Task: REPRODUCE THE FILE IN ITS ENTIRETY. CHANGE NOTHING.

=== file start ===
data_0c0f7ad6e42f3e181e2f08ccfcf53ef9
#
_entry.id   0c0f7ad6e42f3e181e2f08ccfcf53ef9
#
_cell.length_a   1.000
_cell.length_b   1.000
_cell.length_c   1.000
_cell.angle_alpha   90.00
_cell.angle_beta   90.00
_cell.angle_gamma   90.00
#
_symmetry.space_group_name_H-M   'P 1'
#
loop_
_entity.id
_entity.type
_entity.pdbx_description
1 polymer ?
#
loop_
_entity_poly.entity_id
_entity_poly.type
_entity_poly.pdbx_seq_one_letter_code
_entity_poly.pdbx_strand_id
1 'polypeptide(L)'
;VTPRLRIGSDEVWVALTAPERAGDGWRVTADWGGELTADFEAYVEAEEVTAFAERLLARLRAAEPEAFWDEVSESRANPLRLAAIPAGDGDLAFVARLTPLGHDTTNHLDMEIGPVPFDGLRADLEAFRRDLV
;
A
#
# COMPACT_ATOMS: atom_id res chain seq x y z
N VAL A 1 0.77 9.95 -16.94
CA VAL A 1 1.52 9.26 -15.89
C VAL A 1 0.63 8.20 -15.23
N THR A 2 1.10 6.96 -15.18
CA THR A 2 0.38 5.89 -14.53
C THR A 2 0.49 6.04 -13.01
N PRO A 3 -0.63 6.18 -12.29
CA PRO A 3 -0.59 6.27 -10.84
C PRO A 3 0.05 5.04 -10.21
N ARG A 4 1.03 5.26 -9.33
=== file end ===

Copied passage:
data_0c0f7ad6e42f3e181e2f08ccfcf53ef9
#
_entry.id   0c0f7ad6e42f3e181e2f08ccfcf53ef9
#
_cell.length_a   1.000
_cell.length_b   1.000
_cell.length_c   1.000
_cell.angle_alpha   90.00
_cell.angle_beta   90.00
_cell.angle_gamma   90.00
#
_symmetry.space_group_name_H-M   'P 1'
#
loop_
_entity.id
_entity.type
_entity.pdbx_description
1 polymer ?
#
loop_
_entity_poly.entity_id
_entity_poly.type
_entity_poly.pdbx_seq_one_letter_code
_entity_poly.pdbx_strand_id
1 'polypeptide(L)'
;VTPRLRIGSDEVWVALTAPERAGDGWRVTADWGGELTADFEAYVEAEEVTAFAERLLARLRAAEPEAFWDEVSESRANPLRLAAIPAGDGDLAFVARLTPLGHDTTNHLDMEIGPVPFDGLRADLEAFRRDLV
;
A
#
# COMPACT_ATOMS: atom_id res chain seq x y z
N VAL A 1 0.77 9.95 -16.94
CA VAL A 1 1.52 9.26 -15.89
C VAL A 1 0.63 8.20 -15.23
N THR A 2 1.10 6.96 -15.18
CA THR A 2 0.38 5.89 -14.53
C THR A 2 0.49 6.04 -13.01
N PRO A 3 -0.63 6.18 -12.29
CA PRO A 3 -0.59 6.27 -10.84
C PRO A 3 0.05 5.04 -10.21
N ARG A 4 1.03 5.26 -9.33